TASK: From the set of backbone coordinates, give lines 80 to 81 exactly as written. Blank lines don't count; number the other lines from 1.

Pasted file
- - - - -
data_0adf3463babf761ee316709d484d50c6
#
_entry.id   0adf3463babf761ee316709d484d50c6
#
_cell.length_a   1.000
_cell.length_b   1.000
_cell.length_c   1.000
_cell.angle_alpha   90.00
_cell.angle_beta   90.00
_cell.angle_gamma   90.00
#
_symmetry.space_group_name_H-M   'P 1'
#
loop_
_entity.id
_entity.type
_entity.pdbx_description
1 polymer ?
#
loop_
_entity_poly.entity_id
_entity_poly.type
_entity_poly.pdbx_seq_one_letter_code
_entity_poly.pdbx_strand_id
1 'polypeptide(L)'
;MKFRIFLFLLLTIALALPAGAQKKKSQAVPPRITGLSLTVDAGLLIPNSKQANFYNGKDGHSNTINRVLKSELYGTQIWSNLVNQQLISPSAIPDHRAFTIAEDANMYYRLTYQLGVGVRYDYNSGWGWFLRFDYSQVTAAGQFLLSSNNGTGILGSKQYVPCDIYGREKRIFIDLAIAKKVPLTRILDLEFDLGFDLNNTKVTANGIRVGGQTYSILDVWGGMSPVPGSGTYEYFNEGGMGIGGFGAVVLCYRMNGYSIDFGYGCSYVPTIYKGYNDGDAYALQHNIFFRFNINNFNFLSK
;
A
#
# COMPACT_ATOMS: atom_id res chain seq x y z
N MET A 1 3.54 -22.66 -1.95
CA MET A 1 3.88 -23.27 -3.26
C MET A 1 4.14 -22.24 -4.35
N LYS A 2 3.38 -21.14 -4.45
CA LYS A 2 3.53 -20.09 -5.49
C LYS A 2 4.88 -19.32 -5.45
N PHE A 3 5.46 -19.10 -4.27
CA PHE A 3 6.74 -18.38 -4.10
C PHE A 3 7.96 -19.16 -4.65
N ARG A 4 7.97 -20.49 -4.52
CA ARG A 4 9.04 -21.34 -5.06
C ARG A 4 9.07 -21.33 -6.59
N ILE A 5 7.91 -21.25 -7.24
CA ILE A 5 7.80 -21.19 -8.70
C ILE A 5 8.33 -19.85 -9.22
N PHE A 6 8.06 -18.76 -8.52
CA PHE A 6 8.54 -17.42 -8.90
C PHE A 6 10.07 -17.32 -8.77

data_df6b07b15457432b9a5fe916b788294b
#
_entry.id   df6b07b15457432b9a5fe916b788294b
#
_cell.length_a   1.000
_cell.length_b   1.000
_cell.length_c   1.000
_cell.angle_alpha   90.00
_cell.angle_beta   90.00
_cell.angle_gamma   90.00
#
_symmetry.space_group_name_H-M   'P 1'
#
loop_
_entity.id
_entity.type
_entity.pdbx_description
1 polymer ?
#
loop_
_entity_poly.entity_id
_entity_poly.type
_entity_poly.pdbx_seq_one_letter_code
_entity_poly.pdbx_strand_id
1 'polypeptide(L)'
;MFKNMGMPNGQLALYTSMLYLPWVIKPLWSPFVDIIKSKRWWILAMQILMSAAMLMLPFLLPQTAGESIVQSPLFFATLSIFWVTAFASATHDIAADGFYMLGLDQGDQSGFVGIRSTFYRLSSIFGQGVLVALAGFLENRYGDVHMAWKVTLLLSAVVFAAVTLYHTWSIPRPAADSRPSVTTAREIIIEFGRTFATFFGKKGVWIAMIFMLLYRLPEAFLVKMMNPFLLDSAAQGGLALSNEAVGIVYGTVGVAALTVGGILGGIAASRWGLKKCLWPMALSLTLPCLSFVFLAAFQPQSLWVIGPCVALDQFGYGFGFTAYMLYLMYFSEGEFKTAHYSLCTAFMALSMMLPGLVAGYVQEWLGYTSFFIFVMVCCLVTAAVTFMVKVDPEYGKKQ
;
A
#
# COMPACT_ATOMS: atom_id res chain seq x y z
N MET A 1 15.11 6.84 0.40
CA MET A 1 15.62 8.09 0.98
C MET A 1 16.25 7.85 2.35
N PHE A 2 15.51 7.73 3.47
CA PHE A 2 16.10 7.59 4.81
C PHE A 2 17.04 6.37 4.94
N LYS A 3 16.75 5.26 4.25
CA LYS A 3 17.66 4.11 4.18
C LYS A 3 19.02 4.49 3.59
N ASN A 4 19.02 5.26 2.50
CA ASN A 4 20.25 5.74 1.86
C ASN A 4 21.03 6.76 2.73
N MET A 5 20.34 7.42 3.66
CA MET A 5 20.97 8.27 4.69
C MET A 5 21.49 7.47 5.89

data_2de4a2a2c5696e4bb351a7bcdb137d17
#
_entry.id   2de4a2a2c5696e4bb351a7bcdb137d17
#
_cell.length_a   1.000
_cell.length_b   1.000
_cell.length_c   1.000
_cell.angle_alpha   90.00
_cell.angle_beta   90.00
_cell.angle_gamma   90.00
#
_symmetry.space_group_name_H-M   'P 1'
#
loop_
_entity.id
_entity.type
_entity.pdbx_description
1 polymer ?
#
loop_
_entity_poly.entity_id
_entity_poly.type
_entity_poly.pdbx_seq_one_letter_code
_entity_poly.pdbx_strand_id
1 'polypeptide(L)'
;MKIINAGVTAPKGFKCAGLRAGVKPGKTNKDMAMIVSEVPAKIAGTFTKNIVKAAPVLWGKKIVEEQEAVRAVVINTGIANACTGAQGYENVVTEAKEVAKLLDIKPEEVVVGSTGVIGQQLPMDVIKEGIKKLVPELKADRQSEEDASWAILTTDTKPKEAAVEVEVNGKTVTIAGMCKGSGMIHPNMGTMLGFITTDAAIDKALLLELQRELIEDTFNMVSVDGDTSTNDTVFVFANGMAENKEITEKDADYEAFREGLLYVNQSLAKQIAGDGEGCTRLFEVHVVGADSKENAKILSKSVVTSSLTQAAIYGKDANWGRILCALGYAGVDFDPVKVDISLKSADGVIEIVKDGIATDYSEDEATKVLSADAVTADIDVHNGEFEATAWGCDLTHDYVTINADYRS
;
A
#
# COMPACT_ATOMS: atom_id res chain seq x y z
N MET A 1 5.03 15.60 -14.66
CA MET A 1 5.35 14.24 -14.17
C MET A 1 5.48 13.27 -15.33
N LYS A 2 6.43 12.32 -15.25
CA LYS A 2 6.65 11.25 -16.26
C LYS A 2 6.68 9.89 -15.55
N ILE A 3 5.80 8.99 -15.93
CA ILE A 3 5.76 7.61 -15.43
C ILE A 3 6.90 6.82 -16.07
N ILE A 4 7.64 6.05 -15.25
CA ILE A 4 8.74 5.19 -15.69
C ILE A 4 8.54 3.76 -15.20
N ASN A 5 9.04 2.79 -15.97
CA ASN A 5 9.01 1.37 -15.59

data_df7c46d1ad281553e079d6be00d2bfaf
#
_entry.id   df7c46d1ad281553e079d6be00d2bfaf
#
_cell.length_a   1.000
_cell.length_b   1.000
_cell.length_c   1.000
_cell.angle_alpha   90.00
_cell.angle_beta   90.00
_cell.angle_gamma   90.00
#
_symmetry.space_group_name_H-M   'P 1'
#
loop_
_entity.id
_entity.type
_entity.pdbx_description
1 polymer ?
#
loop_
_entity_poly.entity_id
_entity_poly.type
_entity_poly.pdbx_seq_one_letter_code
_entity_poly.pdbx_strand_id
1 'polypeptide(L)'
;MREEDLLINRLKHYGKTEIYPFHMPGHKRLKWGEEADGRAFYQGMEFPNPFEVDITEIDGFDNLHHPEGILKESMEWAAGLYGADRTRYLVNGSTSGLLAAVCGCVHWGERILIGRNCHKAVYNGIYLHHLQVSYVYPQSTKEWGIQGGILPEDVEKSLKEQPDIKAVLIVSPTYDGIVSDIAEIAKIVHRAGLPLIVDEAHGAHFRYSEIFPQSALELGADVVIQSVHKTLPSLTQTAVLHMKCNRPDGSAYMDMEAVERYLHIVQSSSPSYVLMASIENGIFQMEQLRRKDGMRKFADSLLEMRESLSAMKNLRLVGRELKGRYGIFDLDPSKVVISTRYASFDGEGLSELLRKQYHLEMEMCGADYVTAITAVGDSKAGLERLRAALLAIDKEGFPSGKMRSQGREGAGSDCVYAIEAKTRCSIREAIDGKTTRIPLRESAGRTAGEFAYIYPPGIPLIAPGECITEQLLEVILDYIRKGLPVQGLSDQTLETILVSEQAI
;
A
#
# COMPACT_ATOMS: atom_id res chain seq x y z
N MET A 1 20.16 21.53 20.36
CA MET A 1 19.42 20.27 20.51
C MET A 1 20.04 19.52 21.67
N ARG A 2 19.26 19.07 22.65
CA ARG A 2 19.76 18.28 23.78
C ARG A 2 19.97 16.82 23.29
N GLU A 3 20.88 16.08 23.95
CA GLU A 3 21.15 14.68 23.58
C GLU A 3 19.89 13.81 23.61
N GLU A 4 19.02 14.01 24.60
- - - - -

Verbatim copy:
CA MET A 1 15.62 8.09 0.98
C MET A 1 16.25 7.85 2.35